Hi Sara, I haven’t tried all of the curry pastes out there, but I would imagine that any brand that’s made in Thailand would be pretty good…

    • Sara April 14, 2013, 10:22 pm

      Are there any specific brands you have tried that worked? For example a brand called “Mae Ploy”? I really want to make a good curry but am losing patience with all the bad curry pastes!


    • Rachel April 14, 2013, 10:35 pm

      Hi Sara, unfortunately I haven’t tried the Mae Ploy brand. Once we found the Mae Anong brand, we were happy and haven’t needed to try anything else. If you do try it, please let us know what you think!

    • Lance July 16, 2013, 1:59 am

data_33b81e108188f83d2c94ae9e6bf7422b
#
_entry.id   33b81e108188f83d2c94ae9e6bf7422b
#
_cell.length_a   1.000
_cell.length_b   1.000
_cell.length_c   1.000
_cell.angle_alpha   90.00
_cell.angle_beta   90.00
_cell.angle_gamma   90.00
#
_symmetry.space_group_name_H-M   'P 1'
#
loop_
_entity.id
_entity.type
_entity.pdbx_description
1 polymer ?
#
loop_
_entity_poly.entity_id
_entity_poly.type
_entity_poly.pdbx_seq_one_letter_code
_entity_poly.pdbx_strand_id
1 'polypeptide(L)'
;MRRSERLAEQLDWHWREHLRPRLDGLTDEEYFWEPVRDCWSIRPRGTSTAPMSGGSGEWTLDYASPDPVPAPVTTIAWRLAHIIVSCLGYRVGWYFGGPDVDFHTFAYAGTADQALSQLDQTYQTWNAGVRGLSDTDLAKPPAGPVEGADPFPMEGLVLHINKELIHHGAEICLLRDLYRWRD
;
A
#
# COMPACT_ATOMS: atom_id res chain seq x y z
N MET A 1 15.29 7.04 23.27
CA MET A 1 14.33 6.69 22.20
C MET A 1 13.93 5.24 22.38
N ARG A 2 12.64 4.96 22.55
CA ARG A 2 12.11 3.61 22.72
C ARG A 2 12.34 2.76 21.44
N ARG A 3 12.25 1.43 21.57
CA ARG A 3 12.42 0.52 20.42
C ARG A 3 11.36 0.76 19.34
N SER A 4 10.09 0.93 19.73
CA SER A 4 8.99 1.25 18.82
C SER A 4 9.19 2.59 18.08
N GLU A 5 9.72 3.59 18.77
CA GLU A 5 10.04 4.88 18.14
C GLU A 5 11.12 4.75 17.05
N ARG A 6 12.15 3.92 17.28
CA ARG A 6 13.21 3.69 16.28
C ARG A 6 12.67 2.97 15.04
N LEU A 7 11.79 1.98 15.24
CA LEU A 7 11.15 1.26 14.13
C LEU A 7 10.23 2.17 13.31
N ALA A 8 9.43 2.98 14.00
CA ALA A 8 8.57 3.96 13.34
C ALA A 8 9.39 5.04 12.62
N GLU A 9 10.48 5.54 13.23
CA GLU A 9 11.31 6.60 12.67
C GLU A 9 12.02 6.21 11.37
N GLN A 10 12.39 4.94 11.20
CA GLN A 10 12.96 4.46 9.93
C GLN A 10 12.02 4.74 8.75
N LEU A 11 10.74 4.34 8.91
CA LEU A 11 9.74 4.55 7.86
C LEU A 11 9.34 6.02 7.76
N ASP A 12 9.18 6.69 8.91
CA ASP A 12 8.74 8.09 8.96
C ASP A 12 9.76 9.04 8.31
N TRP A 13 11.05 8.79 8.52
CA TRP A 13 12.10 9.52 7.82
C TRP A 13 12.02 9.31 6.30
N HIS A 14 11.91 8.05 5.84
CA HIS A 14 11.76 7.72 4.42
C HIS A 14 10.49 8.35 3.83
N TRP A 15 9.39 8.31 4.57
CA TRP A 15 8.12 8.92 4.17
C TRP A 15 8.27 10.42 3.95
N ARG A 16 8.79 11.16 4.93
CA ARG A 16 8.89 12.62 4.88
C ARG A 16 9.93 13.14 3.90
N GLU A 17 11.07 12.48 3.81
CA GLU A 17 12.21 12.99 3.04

Based on my experience with curry pastes imported from Thailand and depending on the dish, the three best curry paste brands are Nittaya, Mae Ploy and Mae Anong. Which of these I choose for a dish depends on the “salt” and “heat” factors. Nittaya is a curry paste that will make beautiful, fragrant curries with a great balance between spicy and salty while still allowing you room to add the wonderful earthiness of fish sauce. Mae Ploy is another personal favourite, but it does lean toward the spicy. Mae Anong has a quite low salt content, so this paste is perfect for making fish cakes or other items where you can add as little or as much of the paste as you want for flavour without worrying about the dish getting too salty. If you make a traditional curry with it, you also have lots of room to attain a very rich depth of flavour with fish sauce.